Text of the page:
Editor’s Note: With year-end stock market averages headed toward pre-Lehman collapse levels, Business Times Editor Henry Dubroff visited via e-mail with Paul Orfalea and Lance Helfert of West Coast Asset Management to get a longer-term view. Like the Business Times, West Coast Asset Management is celebrating 10 years in business in 2010. We will continue this informal series of investment Q&As in the new year.
Question: OK, so we lost one decade in the S&P 500. Do we have to lose another 10 years before we encounter another decade like the ’50s, ’60s or ’90s? Why or why not?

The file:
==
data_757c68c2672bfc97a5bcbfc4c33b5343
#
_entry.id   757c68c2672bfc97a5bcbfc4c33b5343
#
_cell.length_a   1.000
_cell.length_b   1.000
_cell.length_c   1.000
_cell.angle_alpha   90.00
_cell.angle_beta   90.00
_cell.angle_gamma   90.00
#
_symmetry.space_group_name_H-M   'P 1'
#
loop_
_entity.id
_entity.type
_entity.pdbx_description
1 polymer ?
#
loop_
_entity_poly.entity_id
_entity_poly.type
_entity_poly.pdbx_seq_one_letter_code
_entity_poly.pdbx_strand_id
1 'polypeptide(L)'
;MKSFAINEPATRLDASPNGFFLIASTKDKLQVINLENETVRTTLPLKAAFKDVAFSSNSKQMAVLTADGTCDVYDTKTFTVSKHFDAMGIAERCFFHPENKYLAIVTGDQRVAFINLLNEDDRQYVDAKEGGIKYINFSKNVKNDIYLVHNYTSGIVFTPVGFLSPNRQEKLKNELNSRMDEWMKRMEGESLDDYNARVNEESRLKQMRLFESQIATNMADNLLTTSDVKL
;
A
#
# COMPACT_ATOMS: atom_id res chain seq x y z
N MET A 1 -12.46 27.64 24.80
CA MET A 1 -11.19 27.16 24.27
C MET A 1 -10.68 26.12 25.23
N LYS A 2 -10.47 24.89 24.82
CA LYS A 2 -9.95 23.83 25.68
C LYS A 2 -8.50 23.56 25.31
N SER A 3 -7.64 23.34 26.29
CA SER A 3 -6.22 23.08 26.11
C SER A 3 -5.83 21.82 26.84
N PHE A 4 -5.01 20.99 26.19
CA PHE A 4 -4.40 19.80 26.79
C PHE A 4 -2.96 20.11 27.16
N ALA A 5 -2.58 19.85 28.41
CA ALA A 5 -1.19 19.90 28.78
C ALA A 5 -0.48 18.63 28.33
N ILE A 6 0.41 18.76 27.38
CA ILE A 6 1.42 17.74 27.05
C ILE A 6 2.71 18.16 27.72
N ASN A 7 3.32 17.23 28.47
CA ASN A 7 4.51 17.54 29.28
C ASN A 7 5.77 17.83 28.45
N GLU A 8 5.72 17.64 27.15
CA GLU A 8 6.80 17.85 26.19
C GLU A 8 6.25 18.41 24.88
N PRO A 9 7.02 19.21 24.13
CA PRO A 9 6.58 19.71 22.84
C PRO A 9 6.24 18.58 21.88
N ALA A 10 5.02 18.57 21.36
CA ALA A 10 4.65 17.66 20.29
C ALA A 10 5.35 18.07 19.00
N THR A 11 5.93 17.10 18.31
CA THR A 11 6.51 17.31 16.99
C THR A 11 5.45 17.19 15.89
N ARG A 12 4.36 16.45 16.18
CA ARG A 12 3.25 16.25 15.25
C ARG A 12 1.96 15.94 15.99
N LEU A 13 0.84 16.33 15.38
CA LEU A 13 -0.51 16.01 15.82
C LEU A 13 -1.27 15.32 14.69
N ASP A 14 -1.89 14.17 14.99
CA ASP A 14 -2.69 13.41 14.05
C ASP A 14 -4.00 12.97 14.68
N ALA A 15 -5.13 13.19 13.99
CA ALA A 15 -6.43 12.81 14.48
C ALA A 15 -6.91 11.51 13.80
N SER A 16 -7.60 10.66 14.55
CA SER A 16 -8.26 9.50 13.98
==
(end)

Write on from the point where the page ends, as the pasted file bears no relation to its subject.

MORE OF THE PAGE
Answer: Not necessarily. The past decade included two very severe stock market corrections that resulted from the bursting of the tech and housing bubbles. During both of those periods of euphoria, asset values rose to levels that were not reasonably justified by their ability to generate cash flows. In the case of technology stocks, this was visible in the extraordinarily high price to earnings ratios on NASDAQ stocks. When you begin a decade with stretched valuations, everything has to go perfectly for the market to continue to rise. Clearly, that did not happen and the NASDAQ is still far below its all-time high.